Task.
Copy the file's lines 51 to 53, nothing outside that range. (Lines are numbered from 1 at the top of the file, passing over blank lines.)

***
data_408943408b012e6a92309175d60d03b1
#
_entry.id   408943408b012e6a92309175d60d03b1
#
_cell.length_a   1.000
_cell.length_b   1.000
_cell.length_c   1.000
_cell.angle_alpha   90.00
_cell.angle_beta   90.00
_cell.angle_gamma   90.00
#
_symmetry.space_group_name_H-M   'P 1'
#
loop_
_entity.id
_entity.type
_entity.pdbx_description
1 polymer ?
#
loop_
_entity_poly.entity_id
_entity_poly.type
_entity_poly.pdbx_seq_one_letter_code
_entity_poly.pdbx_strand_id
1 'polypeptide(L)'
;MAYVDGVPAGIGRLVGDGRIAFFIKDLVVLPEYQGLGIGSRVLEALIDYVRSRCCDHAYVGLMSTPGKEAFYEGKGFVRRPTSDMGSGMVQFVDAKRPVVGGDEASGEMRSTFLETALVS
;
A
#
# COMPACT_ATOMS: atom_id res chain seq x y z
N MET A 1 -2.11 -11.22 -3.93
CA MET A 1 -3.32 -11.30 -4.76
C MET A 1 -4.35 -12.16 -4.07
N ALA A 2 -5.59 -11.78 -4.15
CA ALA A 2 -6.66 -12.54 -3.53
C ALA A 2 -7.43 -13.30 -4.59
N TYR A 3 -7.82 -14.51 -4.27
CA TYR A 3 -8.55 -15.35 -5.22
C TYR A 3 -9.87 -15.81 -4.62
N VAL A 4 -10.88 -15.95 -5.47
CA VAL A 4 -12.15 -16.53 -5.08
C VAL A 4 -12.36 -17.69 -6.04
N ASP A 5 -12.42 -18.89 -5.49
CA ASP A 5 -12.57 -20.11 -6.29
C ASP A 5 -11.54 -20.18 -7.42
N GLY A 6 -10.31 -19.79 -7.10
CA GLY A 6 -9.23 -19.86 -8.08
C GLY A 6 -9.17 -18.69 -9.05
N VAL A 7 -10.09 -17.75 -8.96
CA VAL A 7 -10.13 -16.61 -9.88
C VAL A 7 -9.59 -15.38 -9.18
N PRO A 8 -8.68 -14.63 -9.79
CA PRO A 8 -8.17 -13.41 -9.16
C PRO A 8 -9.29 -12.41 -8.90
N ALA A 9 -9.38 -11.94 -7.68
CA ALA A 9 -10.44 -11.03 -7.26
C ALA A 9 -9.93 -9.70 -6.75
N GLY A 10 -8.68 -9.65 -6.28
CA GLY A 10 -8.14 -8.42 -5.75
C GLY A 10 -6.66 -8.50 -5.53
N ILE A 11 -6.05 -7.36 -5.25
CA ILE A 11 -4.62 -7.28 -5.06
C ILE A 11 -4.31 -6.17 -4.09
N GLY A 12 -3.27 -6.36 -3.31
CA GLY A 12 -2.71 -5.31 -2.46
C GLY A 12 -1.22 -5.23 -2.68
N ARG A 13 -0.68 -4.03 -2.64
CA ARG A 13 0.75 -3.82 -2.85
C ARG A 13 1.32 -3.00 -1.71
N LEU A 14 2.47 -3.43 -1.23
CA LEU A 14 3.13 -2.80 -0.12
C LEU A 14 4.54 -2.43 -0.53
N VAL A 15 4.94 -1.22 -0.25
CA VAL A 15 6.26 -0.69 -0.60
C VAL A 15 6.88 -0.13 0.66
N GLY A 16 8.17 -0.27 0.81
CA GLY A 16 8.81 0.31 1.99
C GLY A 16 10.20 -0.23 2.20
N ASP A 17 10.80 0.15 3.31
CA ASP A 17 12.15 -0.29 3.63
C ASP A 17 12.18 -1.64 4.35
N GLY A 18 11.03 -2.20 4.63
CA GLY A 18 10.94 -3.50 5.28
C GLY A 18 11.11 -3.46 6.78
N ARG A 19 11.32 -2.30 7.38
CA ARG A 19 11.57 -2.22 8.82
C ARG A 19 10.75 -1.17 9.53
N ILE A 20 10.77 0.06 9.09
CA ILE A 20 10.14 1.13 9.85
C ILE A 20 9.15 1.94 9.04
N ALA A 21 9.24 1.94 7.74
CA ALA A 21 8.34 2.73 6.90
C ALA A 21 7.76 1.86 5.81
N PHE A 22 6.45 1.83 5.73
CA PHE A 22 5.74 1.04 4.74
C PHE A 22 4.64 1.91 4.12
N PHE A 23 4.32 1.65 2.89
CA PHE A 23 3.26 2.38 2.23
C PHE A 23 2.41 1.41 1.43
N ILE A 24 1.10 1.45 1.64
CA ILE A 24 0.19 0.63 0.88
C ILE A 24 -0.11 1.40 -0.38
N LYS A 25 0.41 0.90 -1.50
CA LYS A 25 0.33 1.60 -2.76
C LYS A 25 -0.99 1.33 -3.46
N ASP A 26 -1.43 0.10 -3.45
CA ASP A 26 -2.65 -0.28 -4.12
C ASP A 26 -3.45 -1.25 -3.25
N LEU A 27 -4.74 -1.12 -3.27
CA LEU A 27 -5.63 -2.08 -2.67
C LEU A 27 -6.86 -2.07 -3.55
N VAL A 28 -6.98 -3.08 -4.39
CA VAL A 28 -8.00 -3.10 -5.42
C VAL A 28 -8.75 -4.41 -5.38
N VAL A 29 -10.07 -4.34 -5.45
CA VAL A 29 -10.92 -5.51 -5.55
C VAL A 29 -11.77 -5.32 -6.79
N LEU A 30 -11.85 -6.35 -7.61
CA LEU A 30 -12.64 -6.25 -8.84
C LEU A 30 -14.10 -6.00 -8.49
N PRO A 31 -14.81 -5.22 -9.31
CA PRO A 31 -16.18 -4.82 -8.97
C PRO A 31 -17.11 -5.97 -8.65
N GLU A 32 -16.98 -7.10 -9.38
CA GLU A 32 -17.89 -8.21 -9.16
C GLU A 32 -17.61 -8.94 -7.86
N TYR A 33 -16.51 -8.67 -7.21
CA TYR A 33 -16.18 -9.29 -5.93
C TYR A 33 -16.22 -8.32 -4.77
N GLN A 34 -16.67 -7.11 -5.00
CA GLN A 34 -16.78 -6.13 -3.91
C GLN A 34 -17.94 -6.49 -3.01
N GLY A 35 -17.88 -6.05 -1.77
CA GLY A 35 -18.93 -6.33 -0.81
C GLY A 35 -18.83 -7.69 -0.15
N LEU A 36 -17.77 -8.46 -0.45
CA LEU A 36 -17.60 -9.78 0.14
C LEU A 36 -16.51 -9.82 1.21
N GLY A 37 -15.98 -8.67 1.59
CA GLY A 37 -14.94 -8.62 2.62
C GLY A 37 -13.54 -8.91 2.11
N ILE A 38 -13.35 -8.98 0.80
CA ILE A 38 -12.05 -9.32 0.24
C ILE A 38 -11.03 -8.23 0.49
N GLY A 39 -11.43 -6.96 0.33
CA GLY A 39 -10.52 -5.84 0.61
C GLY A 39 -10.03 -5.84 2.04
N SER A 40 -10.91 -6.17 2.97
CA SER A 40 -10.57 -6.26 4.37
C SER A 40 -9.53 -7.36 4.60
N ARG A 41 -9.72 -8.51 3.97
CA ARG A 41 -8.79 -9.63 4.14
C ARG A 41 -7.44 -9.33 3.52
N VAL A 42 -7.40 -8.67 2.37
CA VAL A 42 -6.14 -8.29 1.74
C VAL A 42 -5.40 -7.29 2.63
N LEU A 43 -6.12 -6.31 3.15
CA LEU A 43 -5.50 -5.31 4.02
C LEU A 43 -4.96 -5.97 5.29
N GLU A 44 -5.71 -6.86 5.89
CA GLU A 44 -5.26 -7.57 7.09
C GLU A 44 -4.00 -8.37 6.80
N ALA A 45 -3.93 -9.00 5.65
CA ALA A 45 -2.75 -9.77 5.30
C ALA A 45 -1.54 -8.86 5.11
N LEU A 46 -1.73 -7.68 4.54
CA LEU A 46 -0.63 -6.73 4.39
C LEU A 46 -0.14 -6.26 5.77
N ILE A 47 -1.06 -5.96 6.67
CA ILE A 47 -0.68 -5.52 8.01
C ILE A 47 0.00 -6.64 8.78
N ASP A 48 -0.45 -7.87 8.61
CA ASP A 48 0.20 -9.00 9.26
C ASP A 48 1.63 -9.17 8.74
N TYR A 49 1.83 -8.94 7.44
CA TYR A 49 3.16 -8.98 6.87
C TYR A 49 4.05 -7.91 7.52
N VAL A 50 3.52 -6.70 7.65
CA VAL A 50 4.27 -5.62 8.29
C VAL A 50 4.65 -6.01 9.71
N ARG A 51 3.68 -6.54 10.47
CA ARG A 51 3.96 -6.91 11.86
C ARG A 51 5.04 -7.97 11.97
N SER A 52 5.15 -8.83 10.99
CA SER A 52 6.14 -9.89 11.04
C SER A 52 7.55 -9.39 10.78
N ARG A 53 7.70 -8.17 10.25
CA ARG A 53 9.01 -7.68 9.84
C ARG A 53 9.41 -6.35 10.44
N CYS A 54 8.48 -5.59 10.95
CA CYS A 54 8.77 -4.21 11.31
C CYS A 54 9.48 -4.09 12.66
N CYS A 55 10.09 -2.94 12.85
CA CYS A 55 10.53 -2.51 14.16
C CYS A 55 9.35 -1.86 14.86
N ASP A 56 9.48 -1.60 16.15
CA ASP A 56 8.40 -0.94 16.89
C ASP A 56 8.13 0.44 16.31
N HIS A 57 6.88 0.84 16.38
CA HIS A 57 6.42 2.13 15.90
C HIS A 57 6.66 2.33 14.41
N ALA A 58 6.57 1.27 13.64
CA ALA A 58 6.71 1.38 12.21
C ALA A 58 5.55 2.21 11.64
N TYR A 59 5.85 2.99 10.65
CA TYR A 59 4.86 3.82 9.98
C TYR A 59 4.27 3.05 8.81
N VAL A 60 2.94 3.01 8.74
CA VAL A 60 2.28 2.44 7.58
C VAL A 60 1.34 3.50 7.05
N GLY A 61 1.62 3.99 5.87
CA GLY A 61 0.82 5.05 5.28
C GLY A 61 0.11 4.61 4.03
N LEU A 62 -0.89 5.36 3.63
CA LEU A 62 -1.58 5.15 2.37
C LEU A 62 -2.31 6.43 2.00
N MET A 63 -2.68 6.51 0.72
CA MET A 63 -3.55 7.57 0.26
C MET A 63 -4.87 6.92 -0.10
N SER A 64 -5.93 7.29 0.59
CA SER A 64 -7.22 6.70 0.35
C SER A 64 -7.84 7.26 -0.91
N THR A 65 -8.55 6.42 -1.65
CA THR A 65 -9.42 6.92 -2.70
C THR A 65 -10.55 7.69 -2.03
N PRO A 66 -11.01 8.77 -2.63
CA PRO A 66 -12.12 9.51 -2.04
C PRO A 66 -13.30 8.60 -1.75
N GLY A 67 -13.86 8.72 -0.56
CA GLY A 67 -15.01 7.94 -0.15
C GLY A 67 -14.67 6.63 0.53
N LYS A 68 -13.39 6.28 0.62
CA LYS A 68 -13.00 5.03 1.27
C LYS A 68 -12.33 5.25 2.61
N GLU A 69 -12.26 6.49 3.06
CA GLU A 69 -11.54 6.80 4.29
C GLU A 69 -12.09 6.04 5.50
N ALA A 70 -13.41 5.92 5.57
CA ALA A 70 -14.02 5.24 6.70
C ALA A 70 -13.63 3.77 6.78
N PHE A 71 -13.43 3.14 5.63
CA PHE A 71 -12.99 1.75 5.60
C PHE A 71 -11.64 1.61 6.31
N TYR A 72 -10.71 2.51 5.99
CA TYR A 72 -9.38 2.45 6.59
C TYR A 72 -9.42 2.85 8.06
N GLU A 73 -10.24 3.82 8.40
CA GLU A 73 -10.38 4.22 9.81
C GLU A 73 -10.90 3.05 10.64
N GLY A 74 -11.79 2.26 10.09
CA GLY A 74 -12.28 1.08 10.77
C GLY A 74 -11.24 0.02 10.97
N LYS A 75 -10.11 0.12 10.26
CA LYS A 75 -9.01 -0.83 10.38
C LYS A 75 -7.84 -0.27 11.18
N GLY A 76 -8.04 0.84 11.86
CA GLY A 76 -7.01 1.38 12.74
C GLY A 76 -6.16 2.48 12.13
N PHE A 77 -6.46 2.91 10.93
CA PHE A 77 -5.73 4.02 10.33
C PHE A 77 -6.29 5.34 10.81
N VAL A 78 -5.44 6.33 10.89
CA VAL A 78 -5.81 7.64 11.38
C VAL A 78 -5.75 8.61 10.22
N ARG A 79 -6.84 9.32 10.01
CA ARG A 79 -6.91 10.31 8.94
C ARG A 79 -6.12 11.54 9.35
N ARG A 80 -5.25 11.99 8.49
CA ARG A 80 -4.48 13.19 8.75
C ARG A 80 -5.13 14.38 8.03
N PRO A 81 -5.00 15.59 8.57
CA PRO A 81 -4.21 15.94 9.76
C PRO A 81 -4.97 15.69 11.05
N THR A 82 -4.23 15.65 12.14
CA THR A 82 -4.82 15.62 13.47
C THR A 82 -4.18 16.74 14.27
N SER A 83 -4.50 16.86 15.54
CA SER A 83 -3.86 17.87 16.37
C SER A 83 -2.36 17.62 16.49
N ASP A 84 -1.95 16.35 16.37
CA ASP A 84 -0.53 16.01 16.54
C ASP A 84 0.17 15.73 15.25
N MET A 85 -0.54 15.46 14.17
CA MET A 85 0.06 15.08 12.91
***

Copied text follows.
C VAL A 7 -9.59 -15.38 -9.18
N PRO A 8 -8.68 -14.63 -9.79
CA PRO A 8 -8.17 -13.41 -9.16